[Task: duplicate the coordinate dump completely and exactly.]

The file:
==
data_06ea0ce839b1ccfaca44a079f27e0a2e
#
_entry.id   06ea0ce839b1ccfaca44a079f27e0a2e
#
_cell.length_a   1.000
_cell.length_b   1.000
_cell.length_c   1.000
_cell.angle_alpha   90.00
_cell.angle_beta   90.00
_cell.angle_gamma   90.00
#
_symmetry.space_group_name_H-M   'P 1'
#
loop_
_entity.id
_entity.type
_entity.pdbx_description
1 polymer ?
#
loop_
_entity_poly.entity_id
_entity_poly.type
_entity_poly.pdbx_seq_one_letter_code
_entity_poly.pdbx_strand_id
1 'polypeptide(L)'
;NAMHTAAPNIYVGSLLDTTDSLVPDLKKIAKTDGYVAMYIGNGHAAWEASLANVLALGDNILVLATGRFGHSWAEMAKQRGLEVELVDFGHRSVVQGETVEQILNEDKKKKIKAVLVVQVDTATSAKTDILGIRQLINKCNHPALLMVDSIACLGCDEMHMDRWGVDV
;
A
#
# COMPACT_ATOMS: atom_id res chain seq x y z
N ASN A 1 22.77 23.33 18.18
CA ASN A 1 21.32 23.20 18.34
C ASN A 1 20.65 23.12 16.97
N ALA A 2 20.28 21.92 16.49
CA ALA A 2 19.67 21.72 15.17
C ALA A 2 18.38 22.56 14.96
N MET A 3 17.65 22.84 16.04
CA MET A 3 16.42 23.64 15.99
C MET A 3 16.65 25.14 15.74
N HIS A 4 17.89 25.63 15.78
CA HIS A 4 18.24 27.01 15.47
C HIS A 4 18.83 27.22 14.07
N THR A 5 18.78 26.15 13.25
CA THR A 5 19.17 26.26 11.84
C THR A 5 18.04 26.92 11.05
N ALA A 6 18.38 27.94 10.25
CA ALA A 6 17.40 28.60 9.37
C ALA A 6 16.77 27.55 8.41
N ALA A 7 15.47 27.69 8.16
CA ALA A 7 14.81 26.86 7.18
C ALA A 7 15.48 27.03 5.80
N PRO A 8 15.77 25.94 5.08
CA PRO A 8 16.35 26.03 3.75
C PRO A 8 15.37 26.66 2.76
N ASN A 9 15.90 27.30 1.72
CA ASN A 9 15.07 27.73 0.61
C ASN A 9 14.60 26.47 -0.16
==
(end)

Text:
data_06ea0ce839b1ccfaca44a079f27e0a2e
#
_entry.id   06ea0ce839b1ccfaca44a079f27e0a2e
#
_cell.length_a   1.000
_cell.length_b   1.000
_cell.length_c   1.000
_cell.angle_alpha   90.00
_cell.angle_beta   90.00
_cell.angle_gamma   90.00
#
_symmetry.space_group_name_H-M   'P 1'
#
loop_
_entity.id
_entity.type
_entity.pdbx_description
1 polymer ?
#
loop_
_entity_poly.entity_id
_entity_poly.type
_entity_poly.pdbx_seq_one_letter_code
_entity_poly.pdbx_strand_id
1 'polypeptide(L)'
;NAMHTAAPNIYVGSLLDTTDSLVPDLKKIAKTDGYVAMYIGNGHAAWEASLANVLALGDNILVLATGRFGHSWAEMAKQRGLEVELVDFGHRSVVQGETVEQILNEDKKKKIKAVLVVQVDTATSAKTDILGIRQLINKCNHPALLMVDSIACLGCDEMHMDRWGVDV
;
A
#
# COMPACT_ATOMS: atom_id res chain seq x y z
N ASN A 1 22.77 23.33 18.18
CA ASN A 1 21.32 23.20 18.34
C ASN A 1 20.65 23.12 16.97
N ALA A 2 20.28 21.92 16.49
CA ALA A 2 19.67 21.72 15.17
C ALA A 2 18.38 22.56 14.96
N MET A 3 17.65 22.84 16.04
CA MET A 3 16.42 23.64 15.99
C MET A 3 16.65 25.14 15.74
N HIS A 4 17.89 25.63 15.78
CA HIS A 4 18.24 27.01 15.47
C HIS A 4 18.83 27.22 14.07
N THR A 5 18.78 26.15 13.25
CA THR A 5 19.17 26.26 11.84
C THR A 5 18.04 26.92 11.05
N ALA A 6 18.38 27.94 10.25
CA ALA A 6 17.40 28.60 9.37
C ALA A 6 16.77 27.55 8.41
N ALA A 7 15.47 27.69 8.16
CA ALA A 7 14.81 26.86 7.18
C ALA A 7 15.48 27.03 5.80
N PRO A 8 15.77 25.94 5.08
CA PRO A 8 16.35 26.03 3.75
C PRO A 8 15.37 26.66 2.76
N ASN A 9 15.90 27.30 1.72
CA ASN A 9 15.07 27.73 0.61
C ASN A 9 14.60 26.47 -0.16